Average non-executive director gets €63,000 salary, new research finds

Korn Ferry research also found remuneration for CEOs and chairmen increased since 2007

While women account for 13 per cent of the seats of Irish boards, that is still 10 percentage points below the EU average. Photograph: iStock

While women account for 13 per cent of the seats of Irish boards, that is still 10 percentage points below the EU average. Photograph: iStock

 

The average remuneration for non-executive directors on an Irish board last year was €63,382 while fees for chairman and chief executives has risen, new research found.

The “2018 Ireland Board Index” from consultancy Korn Ferry found that since 2007 the average total remuneration for chief executives of companies listed on the Iseq advanced 12 per cent to €1.25 million. Similarly, fees for chairmen increased 278 per cent over the same period to €166,563 on average.

Korn Ferry notes that the significant increase in fees for chairmen of Iseq companies contrasts with that of their Ftse 350 colleagues, increasing by an average of 1 per cent higher year-on-year.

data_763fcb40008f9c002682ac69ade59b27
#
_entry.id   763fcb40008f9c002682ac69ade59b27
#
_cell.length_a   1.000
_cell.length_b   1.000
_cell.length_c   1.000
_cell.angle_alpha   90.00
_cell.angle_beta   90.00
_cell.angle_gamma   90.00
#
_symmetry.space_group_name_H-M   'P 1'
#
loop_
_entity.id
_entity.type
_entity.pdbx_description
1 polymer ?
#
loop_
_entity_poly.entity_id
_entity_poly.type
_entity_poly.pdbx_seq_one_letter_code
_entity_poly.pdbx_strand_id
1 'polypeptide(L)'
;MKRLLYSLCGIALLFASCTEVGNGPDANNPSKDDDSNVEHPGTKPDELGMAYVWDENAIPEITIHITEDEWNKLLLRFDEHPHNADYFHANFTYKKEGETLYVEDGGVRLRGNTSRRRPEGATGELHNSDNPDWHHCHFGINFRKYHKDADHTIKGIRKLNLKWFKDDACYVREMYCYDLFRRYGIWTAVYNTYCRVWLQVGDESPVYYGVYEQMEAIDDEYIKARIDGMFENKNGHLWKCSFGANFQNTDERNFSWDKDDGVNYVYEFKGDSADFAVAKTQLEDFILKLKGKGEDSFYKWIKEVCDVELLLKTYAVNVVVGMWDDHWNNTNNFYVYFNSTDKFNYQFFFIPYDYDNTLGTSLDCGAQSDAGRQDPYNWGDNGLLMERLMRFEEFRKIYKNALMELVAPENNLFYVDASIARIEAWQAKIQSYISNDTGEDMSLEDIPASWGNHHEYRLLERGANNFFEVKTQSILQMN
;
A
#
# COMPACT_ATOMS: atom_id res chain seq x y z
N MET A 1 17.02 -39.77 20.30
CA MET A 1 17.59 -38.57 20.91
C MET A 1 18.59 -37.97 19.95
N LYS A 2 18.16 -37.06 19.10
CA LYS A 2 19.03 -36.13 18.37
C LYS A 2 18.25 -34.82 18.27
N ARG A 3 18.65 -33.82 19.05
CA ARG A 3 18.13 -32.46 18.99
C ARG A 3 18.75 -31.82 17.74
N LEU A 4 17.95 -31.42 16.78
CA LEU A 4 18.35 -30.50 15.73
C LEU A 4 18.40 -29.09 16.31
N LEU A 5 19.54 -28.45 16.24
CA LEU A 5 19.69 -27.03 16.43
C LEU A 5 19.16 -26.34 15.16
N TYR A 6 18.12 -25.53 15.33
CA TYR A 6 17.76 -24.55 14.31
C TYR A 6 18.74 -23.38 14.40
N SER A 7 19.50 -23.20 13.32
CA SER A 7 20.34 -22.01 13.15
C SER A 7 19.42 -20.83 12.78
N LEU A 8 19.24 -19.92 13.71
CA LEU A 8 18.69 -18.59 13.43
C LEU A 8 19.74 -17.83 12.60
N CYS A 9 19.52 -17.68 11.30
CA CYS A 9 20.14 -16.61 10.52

However, the company suggests this may be down to the increased visibility of chairmen, including the “heightened risk” associated with holding this role in a plc.

Korn Ferry’s research also found that senior independent directors received compensation 22 per cent higher than other non-executive directors, who have seen their remuneration rise to match, or in some cases exceed, the figures recorded in 2007.

Challenges

“ Companies have faced significant regulatory, technological and economical challenges over the past 10 years. The necessity of skilled and experienced board directors to navigate businesses through these challenges is apparent,” said Rob Wilder, Korn Ferry Ireland’s country chair.

The research also showed that with these higher earnings, companies are moving towards smaller boards, with the average number of directors down from 9.5 in 2007 to 7.5 in 2017.

And while there is greater diversity on boards compared to 2007 (when women made up just 5 per cent of Iseq board seats), the fact that women make up just 13 per cent of board seats now is 10 percentage points below the EU average.